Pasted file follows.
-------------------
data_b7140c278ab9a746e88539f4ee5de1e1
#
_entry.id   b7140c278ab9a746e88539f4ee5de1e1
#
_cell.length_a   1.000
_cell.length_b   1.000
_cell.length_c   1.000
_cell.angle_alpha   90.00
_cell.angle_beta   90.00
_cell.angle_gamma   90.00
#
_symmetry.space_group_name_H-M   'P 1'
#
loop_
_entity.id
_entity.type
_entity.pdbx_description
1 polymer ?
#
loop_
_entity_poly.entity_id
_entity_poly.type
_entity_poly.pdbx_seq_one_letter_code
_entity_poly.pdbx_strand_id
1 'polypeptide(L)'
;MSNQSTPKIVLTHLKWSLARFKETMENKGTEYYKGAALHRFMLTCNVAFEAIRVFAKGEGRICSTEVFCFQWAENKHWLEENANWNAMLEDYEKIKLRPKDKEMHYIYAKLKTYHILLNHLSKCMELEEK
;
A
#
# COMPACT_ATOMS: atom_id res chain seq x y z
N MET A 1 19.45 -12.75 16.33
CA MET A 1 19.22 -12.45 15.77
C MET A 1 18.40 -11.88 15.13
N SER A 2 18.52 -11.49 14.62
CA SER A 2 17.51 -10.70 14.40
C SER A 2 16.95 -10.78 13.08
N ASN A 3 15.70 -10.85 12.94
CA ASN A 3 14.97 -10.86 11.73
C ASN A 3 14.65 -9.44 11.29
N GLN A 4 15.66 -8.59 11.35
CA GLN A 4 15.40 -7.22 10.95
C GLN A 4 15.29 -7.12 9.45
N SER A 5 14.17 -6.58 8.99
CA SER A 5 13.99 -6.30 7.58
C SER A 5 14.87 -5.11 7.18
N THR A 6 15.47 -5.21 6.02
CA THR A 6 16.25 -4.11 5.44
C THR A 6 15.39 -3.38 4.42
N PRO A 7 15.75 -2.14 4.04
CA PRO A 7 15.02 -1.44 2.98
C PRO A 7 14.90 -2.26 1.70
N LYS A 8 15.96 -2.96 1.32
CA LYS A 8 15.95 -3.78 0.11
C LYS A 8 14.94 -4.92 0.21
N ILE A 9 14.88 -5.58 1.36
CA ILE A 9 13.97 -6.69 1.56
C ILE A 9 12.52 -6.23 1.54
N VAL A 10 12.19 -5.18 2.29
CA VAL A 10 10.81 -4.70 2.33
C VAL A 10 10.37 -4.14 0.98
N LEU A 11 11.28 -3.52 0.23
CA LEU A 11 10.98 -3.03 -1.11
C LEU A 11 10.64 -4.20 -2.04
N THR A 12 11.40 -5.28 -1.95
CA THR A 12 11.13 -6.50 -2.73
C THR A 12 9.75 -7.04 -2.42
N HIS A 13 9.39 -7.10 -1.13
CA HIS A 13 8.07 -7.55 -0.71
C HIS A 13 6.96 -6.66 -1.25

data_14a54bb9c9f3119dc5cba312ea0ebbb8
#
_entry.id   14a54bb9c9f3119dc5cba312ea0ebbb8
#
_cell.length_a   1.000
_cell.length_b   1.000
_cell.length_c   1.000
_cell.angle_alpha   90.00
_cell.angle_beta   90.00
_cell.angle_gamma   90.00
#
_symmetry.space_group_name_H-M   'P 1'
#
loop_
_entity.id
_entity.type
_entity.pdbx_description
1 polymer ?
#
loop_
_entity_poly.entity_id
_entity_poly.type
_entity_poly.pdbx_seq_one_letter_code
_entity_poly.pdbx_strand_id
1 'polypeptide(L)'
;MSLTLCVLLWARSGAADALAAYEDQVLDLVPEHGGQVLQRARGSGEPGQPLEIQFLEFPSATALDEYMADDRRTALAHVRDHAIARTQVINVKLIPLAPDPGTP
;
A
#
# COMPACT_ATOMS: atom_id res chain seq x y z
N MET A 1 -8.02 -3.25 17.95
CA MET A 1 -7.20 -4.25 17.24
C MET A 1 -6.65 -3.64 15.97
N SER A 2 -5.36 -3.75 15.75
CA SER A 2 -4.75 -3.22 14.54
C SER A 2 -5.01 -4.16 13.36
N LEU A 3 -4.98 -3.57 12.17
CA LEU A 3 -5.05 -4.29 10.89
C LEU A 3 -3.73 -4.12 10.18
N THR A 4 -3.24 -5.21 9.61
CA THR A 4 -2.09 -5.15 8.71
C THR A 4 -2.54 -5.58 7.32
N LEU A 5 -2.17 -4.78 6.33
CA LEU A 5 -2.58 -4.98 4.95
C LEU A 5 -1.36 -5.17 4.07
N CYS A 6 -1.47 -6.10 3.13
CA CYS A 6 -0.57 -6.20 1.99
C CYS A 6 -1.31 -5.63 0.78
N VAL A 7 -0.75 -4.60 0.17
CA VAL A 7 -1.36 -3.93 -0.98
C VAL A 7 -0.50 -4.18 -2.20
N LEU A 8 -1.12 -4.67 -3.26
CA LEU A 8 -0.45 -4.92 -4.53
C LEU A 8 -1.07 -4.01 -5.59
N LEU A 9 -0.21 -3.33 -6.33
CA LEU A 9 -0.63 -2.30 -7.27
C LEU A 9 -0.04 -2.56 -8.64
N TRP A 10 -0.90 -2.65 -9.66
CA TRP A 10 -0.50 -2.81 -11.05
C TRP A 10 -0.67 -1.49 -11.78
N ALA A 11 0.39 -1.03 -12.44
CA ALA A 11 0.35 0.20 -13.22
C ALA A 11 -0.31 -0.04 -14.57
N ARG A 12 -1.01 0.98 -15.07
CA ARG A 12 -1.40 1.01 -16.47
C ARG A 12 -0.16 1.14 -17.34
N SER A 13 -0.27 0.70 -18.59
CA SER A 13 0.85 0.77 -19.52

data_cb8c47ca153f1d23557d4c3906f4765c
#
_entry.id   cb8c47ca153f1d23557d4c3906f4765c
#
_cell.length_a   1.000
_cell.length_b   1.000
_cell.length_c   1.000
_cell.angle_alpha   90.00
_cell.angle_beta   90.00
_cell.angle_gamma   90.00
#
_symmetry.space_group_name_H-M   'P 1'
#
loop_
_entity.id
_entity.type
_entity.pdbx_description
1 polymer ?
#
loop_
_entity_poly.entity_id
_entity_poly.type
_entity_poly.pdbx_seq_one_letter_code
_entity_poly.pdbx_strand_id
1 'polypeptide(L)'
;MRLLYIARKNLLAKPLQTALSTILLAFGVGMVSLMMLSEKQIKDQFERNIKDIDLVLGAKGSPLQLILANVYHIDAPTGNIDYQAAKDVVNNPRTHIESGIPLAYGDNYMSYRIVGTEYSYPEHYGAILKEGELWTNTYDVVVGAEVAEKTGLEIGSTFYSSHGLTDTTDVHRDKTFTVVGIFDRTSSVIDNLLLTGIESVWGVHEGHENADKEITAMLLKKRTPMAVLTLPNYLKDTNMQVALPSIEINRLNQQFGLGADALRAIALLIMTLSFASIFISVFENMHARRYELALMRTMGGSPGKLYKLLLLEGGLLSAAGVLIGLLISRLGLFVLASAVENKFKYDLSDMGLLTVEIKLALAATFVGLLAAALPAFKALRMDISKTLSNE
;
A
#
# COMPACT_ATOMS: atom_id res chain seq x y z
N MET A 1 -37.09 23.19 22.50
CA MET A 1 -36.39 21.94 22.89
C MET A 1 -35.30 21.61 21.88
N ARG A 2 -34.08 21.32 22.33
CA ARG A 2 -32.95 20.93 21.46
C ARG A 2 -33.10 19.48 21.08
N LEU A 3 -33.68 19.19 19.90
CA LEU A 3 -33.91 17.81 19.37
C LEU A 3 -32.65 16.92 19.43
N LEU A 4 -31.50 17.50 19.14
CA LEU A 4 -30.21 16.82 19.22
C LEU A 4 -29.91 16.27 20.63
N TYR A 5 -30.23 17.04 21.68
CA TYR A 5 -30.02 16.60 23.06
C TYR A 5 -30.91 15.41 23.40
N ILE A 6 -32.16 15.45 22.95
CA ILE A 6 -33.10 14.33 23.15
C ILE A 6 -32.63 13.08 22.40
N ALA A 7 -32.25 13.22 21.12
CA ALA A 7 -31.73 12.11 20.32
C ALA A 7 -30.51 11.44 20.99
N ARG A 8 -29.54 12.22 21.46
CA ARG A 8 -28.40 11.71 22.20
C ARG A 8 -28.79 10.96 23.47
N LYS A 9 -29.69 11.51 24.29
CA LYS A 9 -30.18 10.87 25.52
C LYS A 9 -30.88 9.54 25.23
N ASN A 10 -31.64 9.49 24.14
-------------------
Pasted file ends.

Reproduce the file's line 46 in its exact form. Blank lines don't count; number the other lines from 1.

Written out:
N THR A 6 15.47 -5.21 6.02